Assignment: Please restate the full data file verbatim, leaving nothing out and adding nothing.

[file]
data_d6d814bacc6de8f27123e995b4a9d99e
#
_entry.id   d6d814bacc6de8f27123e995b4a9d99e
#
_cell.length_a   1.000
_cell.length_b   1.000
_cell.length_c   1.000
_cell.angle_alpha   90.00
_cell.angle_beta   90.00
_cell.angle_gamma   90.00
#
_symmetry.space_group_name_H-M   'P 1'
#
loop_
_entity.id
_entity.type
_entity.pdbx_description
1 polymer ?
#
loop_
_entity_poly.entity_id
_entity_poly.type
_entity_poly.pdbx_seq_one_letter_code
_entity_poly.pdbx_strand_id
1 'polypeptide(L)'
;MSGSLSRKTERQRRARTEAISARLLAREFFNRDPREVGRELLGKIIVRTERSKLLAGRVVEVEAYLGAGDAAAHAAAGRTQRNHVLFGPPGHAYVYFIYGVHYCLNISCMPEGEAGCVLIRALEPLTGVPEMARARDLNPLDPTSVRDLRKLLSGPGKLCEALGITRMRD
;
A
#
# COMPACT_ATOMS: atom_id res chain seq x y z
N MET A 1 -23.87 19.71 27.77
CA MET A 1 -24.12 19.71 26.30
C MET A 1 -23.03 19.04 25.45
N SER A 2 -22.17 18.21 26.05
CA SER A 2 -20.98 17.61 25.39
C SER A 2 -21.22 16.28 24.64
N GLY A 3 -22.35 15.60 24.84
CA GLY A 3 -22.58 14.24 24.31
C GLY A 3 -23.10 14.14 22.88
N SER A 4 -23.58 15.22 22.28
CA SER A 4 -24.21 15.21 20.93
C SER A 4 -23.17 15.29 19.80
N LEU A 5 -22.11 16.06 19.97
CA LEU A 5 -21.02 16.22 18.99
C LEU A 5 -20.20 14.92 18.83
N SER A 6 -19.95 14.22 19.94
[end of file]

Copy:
data_d6d814bacc6de8f27123e995b4a9d99e
#
_entry.id   d6d814bacc6de8f27123e995b4a9d99e
#
_cell.length_a   1.000
_cell.length_b   1.000
_cell.length_c   1.000
_cell.angle_alpha   90.00
_cell.angle_beta   90.00
_cell.angle_gamma   90.00
#
_symmetry.space_group_name_H-M   'P 1'
#
loop_
_entity.id
_entity.type
_entity.pdbx_description
1 polymer ?
#
loop_
_entity_poly.entity_id
_entity_poly.type
_entity_poly.pdbx_seq_one_letter_code
_entity_poly.pdbx_strand_id
1 'polypeptide(L)'
;MSGSLSRKTERQRRARTEAISARLLAREFFNRDPREVGRELLGKIIVRTERSKLLAGRVVEVEAYLGAGDAAAHAAAGRTQRNHVLFGPPGHAYVYFIYGVHYCLNISCMPEGEAGCVLIRALEPLTGVPEMARARDLNPLDPTSVRDLRKLLSGPGKLCEALGITRMRD
;
A
#
# COMPACT_ATOMS: atom_id res chain seq x y z
N MET A 1 -23.87 19.71 27.77
CA MET A 1 -24.12 19.71 26.30
C MET A 1 -23.03 19.04 25.45
N SER A 2 -22.17 18.21 26.05
CA SER A 2 -20.98 17.61 25.39
C SER A 2 -21.22 16.28 24.64
N GLY A 3 -22.35 15.60 24.84
CA GLY A 3 -22.58 14.24 24.31
C GLY A 3 -23.10 14.14 22.88
N SER A 4 -23.58 15.22 22.28
CA SER A 4 -24.21 15.21 20.93
C SER A 4 -23.17 15.29 19.80
N LEU A 5 -22.11 16.06 19.97
CA LEU A 5 -21.02 16.22 18.99
C LEU A 5 -20.20 14.92 18.83
N SER A 6 -19.95 14.22 19.94